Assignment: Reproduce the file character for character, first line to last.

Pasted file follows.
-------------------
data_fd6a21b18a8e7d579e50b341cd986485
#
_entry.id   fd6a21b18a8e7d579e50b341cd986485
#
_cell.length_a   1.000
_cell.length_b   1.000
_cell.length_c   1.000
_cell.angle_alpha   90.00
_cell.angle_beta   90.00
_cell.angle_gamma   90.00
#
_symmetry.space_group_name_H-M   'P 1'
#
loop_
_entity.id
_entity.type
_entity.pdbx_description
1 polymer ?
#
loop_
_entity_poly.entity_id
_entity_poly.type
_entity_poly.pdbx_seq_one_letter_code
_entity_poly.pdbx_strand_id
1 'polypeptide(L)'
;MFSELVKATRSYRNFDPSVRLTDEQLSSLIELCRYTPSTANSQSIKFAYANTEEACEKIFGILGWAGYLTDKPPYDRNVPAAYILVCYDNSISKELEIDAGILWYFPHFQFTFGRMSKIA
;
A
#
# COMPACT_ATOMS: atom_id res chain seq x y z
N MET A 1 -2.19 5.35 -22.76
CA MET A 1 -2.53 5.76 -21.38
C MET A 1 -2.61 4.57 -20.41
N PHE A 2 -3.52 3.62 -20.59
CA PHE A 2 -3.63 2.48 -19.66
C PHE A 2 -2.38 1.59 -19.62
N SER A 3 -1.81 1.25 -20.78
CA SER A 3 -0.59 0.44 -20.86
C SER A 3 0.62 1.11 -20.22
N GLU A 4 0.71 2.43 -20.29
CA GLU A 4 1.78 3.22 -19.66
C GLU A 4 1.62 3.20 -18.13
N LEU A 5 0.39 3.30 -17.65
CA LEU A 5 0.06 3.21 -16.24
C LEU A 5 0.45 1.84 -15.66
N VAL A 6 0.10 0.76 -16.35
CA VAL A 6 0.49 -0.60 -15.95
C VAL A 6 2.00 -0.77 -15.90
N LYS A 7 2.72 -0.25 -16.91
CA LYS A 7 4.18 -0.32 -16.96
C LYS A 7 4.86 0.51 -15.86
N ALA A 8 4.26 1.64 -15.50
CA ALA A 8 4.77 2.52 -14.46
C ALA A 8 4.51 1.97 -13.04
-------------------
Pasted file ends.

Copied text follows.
data_fd6a21b18a8e7d579e50b341cd986485
#
_entry.id   fd6a21b18a8e7d579e50b341cd986485
#
_cell.length_a   1.000
_cell.length_b   1.000
_cell.length_c   1.000
_cell.angle_alpha   90.00
_cell.angle_beta   90.00
_cell.angle_gamma   90.00
#
_symmetry.space_group_name_H-M   'P 1'
#
loop_
_entity.id
_entity.type
_entity.pdbx_description
1 polymer ?
#
loop_
_entity_poly.entity_id
_entity_poly.type
_entity_poly.pdbx_seq_one_letter_code
_entity_poly.pdbx_strand_id
1 'polypeptide(L)'
;MFSELVKATRSYRNFDPSVRLTDEQLSSLIELCRYTPSTANSQSIKFAYANTEEACEKIFGILGWAGYLTDKPPYDRNVPAAYILVCYDNSISKELEIDAGILWYFPHFQFTFGRMSKIA
;
A
#
# COMPACT_ATOMS: atom_id res chain seq x y z
N MET A 1 -2.19 5.35 -22.76
CA MET A 1 -2.53 5.76 -21.38
C MET A 1 -2.61 4.57 -20.41
N PHE A 2 -3.52 3.62 -20.59
CA PHE A 2 -3.63 2.48 -19.66
C PHE A 2 -2.38 1.59 -19.62
N SER A 3 -1.81 1.25 -20.78
CA SER A 3 -0.59 0.44 -20.86
C SER A 3 0.62 1.11 -20.22
N GLU A 4 0.71 2.43 -20.29
CA GLU A 4 1.78 3.22 -19.66
C GLU A 4 1.62 3.20 -18.13
N LEU A 5 0.39 3.30 -17.65
CA LEU A 5 0.06 3.21 -16.24
C LEU A 5 0.45 1.84 -15.66
N VAL A 6 0.10 0.76 -16.35
CA VAL A 6 0.49 -0.60 -15.95
C VAL A 6 2.00 -0.77 -15.90
N LYS A 7 2.72 -0.25 -16.91
CA LYS A 7 4.18 -0.32 -16.96
C LYS A 7 4.86 0.51 -15.86
N ALA A 8 4.26 1.64 -15.50
CA ALA A 8 4.77 2.52 -14.46
C ALA A 8 4.51 1.97 -13.04